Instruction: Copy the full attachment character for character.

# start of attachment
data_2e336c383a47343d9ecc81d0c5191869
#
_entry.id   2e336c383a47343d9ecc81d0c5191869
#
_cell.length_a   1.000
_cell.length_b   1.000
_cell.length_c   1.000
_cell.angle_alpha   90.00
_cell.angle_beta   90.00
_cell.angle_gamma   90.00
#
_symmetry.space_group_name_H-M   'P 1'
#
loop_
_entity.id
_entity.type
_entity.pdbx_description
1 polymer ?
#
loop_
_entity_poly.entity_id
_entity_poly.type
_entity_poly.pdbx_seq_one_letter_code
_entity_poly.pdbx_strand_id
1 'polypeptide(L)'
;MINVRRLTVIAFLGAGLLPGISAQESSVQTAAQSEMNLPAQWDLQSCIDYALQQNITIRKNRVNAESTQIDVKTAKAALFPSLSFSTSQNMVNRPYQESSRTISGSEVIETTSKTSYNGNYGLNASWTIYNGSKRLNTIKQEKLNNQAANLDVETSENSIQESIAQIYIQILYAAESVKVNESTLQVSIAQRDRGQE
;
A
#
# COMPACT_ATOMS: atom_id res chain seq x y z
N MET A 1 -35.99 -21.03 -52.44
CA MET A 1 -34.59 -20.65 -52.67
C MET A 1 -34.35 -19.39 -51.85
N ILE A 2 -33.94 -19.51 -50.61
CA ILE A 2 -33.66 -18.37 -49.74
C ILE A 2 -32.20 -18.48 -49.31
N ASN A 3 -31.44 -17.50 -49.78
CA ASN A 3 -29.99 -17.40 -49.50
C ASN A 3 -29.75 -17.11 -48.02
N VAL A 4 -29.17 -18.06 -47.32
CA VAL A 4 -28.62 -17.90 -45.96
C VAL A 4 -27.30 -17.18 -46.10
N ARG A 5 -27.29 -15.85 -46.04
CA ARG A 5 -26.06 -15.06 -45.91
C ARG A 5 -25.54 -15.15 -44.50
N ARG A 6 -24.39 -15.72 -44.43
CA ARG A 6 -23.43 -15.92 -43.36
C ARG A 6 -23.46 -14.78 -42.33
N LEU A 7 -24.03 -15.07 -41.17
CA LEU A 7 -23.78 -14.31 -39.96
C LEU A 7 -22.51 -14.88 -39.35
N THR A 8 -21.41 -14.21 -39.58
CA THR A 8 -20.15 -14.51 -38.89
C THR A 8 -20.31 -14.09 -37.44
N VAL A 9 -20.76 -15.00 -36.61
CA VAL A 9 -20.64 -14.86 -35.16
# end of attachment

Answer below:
data_2e336c383a47343d9ecc81d0c5191869
#
_entry.id   2e336c383a47343d9ecc81d0c5191869
#
_cell.length_a   1.000
_cell.length_b   1.000
_cell.length_c   1.000
_cell.angle_alpha   90.00
_cell.angle_beta   90.00
_cell.angle_gamma   90.00
#
_symmetry.space_group_name_H-M   'P 1'
#
loop_
_entity.id
_entity.type
_entity.pdbx_description
1 polymer ?
#
loop_
_entity_poly.entity_id
_entity_poly.type
_entity_poly.pdbx_seq_one_letter_code
_entity_poly.pdbx_strand_id
1 'polypeptide(L)'
;MINVRRLTVIAFLGAGLLPGISAQESSVQTAAQSEMNLPAQWDLQSCIDYALQQNITIRKNRVNAESTQIDVKTAKAALFPSLSFSTSQNMVNRPYQESSRTISGSEVIETTSKTSYNGNYGLNASWTIYNGSKRLNTIKQEKLNNQAANLDVETSENSIQESIAQIYIQILYAAESVKVNESTLQVSIAQRDRGQE
;
A
#
# COMPACT_ATOMS: atom_id res chain seq x y z
N MET A 1 -35.99 -21.03 -52.44
CA MET A 1 -34.59 -20.65 -52.67
C MET A 1 -34.35 -19.39 -51.85
N ILE A 2 -33.94 -19.51 -50.61
CA ILE A 2 -33.66 -18.37 -49.74
C ILE A 2 -32.20 -18.48 -49.31
N ASN A 3 -31.44 -17.50 -49.78
CA ASN A 3 -29.99 -17.40 -49.50
C ASN A 3 -29.75 -17.11 -48.02
N VAL A 4 -29.17 -18.06 -47.32
CA VAL A 4 -28.62 -17.90 -45.96
C VAL A 4 -27.30 -17.18 -46.10
N ARG A 5 -27.29 -15.85 -46.04
CA ARG A 5 -26.06 -15.06 -45.91
C ARG A 5 -25.54 -15.15 -44.50
N ARG A 6 -24.39 -15.72 -44.43
CA ARG A 6 -23.43 -15.92 -43.36
C ARG A 6 -23.46 -14.78 -42.33
N LEU A 7 -24.03 -15.07 -41.17
CA LEU A 7 -23.78 -14.31 -39.96
C LEU A 7 -22.51 -14.88 -39.35
N THR A 8 -21.41 -14.21 -39.58
CA THR A 8 -20.15 -14.51 -38.89
C THR A 8 -20.31 -14.09 -37.44
N VAL A 9 -20.76 -15.00 -36.61
CA VAL A 9 -20.64 -14.86 -35.16